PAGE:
Sarah Cordonnier’s contribution takes the field itself as the object of exclusion. Media, communication, and film studies were established, she observes, in diverse ways across the globe. The fields’ institutional and intellectual histories, accordingly, look strikingly different according to national and regional context. Yet these various media studies formations share the experience of marginality. Communication scholars, in one national field after another, have been relegated to the low-status periphery of their host universities. Cordonnier’s article registers this pattern of stigmatization, traceable in part to the fields’ rapid and late-arriving institutional growth. The paper issues a call for the fields to reverse their defensive posture—to embrace the very conditions, including proximity to everyday life and the sheer heterogeneity of knowledge practices, that have served to sap their legitimacy.
Daniel Horacio Cabrera Altieri’s article on the “textile imaginary” can be read as an extension, and also a deepening, of Cordonnier’s concluding point. Cabrera Altieri positions the practice and metaphor of weaving as a long-submerged and differently gendered alternative to the transport- and network-oriented conceptions of communication that have dominated the organized field. Communication theorists’ preoccupation with discursive rationality, and with the progressive unfolding of new media, has helped to obscure a rich alter-tradition, which Cabrera Altieri draws out through particular attention to Latin American Indigenous cultures. His project is to recover the memory, and to excavate subterranean traces, excluded by the fields’ “textile amnesia.” As a rival imaginary, the textile suggests a care-oriented ethic of interweaving, one which centers on the social fabric.
One long-suppressed source for alternative conceptions of communication, including the grounding metaphor of textile, is the Indigenous experience in Latin America. As María Magdalena Doyle describes in her contribution, Indigeneity was a neglected area of study within the emerging national disciplines of communication in the region—and, we would add, elsewhere in the world. Starting in the 1970s, Latin American scholars began to study Indigenous peoples’ communication and media practices, but typically through the dueling prisms of modernization or class struggle. Doyle charts a shift in scholarship around the mid-1980s, a reflection in part of the dawning recognition of Indigenous peoples’ distinctive identity, in national and international arenas. By the 1990s, a strand of work had begun to articulate a decolonial imaginary on the basis of Indigenous communication and political struggle, one that furnished—as a growing body of scholarship draws out—alternative epistemologies.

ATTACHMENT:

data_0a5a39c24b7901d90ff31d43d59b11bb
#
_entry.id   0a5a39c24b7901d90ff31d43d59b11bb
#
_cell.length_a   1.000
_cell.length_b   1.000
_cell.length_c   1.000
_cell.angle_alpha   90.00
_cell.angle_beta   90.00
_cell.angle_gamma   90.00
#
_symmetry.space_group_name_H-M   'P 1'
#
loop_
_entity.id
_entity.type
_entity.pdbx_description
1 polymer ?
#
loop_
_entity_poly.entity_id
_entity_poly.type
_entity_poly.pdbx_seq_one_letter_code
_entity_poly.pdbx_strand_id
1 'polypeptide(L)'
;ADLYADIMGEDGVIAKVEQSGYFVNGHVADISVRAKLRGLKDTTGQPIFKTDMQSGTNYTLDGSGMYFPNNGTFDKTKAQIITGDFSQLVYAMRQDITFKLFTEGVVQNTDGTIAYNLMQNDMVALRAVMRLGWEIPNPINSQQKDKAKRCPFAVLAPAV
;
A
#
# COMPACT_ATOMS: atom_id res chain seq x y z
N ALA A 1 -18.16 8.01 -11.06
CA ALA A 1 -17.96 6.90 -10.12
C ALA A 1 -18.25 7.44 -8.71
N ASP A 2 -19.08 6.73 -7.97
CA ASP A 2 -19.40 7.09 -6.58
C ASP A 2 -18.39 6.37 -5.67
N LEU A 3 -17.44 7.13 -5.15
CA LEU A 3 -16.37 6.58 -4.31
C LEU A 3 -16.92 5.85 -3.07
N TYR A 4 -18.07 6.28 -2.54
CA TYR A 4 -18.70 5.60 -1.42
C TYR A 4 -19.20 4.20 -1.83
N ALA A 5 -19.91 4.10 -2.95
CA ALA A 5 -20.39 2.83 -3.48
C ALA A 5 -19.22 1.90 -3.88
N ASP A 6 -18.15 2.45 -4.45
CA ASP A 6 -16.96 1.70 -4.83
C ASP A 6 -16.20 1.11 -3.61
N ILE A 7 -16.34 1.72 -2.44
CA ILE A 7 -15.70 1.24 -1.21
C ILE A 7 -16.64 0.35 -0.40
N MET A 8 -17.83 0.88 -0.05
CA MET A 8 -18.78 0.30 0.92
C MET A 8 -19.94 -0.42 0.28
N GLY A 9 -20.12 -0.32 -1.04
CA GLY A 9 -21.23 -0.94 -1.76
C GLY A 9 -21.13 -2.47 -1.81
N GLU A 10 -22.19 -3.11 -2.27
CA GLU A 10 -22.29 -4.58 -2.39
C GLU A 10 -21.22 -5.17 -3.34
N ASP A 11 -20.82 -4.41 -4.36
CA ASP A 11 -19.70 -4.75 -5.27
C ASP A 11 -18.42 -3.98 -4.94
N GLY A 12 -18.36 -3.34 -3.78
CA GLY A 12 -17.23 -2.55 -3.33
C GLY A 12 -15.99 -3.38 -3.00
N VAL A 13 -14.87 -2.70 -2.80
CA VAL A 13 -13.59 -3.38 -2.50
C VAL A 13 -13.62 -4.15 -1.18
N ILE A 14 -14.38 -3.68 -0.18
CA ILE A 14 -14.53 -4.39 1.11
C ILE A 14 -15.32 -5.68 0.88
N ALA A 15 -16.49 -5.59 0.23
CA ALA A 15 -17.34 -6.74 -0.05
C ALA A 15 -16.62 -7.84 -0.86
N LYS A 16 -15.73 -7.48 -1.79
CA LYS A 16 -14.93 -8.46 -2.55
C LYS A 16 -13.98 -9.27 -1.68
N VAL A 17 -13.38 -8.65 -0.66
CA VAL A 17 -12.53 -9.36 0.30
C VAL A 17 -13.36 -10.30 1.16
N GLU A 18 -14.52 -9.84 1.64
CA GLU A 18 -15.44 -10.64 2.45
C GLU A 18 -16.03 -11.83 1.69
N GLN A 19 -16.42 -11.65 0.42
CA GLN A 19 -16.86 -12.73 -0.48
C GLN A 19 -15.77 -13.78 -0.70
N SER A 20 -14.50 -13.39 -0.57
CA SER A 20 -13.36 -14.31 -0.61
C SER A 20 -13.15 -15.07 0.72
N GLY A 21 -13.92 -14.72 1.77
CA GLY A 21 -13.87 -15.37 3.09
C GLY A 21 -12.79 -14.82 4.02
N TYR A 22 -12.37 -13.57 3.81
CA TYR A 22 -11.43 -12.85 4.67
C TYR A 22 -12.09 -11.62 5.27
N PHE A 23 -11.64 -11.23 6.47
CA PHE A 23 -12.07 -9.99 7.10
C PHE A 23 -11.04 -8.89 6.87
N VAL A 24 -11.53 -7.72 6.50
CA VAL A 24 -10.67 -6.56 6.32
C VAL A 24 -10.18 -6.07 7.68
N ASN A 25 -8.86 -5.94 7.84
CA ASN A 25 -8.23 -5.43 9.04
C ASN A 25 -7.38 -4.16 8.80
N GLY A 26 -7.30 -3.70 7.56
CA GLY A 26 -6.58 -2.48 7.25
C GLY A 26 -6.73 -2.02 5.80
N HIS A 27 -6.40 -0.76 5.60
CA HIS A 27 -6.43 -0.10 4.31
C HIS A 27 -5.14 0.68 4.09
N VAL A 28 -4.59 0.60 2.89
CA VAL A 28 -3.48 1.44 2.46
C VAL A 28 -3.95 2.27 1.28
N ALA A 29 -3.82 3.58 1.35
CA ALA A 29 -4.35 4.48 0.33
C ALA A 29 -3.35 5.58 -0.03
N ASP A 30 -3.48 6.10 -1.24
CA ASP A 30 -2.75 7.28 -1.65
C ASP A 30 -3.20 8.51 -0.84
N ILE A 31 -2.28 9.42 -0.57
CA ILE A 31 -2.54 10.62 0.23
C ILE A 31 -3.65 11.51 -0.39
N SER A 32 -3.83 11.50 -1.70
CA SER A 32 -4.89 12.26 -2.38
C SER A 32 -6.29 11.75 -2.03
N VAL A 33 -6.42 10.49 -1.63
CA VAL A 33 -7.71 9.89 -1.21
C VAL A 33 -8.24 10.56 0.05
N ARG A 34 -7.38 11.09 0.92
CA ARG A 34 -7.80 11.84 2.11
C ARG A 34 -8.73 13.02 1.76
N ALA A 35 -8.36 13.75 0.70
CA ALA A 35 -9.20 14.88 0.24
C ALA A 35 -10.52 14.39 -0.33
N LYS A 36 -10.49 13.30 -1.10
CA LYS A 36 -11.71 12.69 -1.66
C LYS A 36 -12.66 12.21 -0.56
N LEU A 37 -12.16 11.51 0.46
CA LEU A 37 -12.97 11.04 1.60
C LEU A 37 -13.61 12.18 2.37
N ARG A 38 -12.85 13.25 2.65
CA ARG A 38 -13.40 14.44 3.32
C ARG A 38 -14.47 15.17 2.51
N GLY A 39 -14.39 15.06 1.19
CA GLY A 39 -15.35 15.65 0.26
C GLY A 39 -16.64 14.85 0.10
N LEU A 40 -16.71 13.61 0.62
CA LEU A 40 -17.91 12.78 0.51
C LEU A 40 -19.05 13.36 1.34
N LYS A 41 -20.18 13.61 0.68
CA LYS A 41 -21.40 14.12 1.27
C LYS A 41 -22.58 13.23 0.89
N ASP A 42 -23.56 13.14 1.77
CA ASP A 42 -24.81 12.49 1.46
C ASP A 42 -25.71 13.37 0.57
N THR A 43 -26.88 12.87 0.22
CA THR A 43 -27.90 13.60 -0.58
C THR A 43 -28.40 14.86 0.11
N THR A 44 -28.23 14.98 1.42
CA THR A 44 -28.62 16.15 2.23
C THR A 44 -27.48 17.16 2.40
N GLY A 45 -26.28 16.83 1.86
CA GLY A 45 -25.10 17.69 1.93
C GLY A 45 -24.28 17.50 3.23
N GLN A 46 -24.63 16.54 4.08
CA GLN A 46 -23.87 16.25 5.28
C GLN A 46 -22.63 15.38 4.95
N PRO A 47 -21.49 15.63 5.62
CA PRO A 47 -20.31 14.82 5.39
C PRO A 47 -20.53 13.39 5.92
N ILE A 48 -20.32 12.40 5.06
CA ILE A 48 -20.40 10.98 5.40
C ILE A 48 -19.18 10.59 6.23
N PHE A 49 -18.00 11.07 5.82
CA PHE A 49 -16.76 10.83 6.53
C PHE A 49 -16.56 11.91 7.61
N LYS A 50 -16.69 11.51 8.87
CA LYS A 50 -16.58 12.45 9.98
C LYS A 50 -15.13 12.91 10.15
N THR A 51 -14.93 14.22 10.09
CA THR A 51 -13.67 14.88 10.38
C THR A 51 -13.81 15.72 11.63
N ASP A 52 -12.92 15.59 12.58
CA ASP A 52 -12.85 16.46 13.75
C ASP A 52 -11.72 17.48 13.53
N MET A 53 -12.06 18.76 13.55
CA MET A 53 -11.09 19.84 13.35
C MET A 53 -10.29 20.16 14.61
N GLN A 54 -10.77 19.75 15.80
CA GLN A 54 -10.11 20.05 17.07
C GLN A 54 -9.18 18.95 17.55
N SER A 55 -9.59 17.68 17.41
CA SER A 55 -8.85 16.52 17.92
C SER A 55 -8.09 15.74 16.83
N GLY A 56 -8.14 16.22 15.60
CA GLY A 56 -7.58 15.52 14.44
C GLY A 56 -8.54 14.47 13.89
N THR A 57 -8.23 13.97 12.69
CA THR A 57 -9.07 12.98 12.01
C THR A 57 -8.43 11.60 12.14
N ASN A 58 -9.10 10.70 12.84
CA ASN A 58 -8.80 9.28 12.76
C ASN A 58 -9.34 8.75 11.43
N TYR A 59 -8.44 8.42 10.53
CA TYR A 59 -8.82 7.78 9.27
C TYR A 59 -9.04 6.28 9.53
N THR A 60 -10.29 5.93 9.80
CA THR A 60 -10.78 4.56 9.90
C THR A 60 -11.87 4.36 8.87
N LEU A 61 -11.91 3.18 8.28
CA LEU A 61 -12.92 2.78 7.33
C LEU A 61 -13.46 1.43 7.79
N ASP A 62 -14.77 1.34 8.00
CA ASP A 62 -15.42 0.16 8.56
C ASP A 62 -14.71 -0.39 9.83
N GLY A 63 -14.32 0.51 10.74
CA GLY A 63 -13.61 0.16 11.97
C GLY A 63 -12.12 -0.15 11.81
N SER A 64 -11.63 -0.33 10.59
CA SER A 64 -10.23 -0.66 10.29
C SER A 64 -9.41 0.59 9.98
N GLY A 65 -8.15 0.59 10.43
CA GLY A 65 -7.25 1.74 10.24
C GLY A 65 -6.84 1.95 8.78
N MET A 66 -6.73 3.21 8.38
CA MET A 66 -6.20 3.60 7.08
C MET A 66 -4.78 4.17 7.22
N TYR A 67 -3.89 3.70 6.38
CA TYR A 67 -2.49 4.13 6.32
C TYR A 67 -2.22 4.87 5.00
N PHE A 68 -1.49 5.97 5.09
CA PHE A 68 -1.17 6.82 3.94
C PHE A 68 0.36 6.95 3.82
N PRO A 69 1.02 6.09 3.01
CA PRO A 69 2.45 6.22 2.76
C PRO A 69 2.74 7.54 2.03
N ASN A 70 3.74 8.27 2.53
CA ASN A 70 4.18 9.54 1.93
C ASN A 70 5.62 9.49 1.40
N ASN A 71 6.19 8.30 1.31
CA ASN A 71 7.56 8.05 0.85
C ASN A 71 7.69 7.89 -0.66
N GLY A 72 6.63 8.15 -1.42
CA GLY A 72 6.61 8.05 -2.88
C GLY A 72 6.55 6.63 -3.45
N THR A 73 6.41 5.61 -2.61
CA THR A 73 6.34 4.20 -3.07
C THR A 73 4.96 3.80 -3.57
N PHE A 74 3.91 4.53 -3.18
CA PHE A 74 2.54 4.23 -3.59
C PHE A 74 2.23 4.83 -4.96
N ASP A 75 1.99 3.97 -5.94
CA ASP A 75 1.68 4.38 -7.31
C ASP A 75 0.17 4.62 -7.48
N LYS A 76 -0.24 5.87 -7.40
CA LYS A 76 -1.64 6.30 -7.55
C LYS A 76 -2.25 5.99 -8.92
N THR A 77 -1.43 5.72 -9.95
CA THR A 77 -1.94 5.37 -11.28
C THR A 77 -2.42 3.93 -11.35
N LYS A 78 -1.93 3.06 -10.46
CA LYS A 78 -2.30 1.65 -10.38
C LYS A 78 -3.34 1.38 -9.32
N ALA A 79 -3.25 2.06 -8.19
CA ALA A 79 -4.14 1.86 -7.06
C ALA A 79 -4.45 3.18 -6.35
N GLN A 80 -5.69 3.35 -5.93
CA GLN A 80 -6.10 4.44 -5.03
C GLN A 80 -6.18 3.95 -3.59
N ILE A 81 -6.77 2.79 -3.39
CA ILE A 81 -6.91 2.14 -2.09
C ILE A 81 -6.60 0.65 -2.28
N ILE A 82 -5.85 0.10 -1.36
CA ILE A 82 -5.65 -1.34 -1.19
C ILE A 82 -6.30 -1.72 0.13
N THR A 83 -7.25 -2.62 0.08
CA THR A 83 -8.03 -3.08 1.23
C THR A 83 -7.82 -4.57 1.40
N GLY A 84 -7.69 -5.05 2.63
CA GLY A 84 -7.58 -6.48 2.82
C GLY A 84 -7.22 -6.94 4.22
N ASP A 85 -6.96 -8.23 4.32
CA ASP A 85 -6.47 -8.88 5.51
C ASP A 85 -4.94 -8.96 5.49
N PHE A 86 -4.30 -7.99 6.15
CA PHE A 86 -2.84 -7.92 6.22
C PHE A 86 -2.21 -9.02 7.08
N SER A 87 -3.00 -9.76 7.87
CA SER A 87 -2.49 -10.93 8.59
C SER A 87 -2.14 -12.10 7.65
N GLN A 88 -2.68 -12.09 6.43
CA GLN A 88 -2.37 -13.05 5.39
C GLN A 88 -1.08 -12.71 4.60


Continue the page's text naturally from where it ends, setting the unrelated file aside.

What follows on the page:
Emiliano Sánchez Narvarte’s paper follows another thread in Latin American communication research, the region’s engagement with international organizations and the transnational circulation of research. Beginning in the late 1970s, Venezuelan scholar Antonio Pasquali took on a series of posts at UNESCO. From this perch, and by way of his dense web of ties with other Latin American researchers, Pasquali helped to connect the region to institutions, like UNESCO and the International Association of Media & Communication Research (IAMCR), that were, at the time, engaged in challenging the unmarked parochialism of US communication research. Sánchez Narvarte draws out the politics of communication in Latin America between 1979 and 1989 and positions Pasquali as an intellectual mediator (mediador intelectual),51 whose connective role helped, in turn, to solidify the field’s regional consciousness in new spaces like the Asociación Latinoamericana de Investigadores de la Comunicación (ALAIC).
In the 1970s and 1980s, UNESCO and IAMCR helped braid critical scholars from around the world in what was, for some researchers at least, a self-conscious project to build alternatives to the US media effects tradition. In their article, Maria Löblich, Niklas Venema, and Elisa Pollack chronicle the rise and fall of critical research in the Cold War hothouse of West Berlin. In the wake of 1968, leftist students at Freie Universität helped support new hires and an overhauled curriculum that mixed critical theory with skills training. Drawing on Pierre Bourdieu’s sociology-of-science framework, Löblich, Venema, and Pollack recount how the charged politics and heightened rhetoric of anticommunism soon led the West Berlin government to engineer a restructuring, one that had the effect of shuttering the university’s short-lived critical tradition.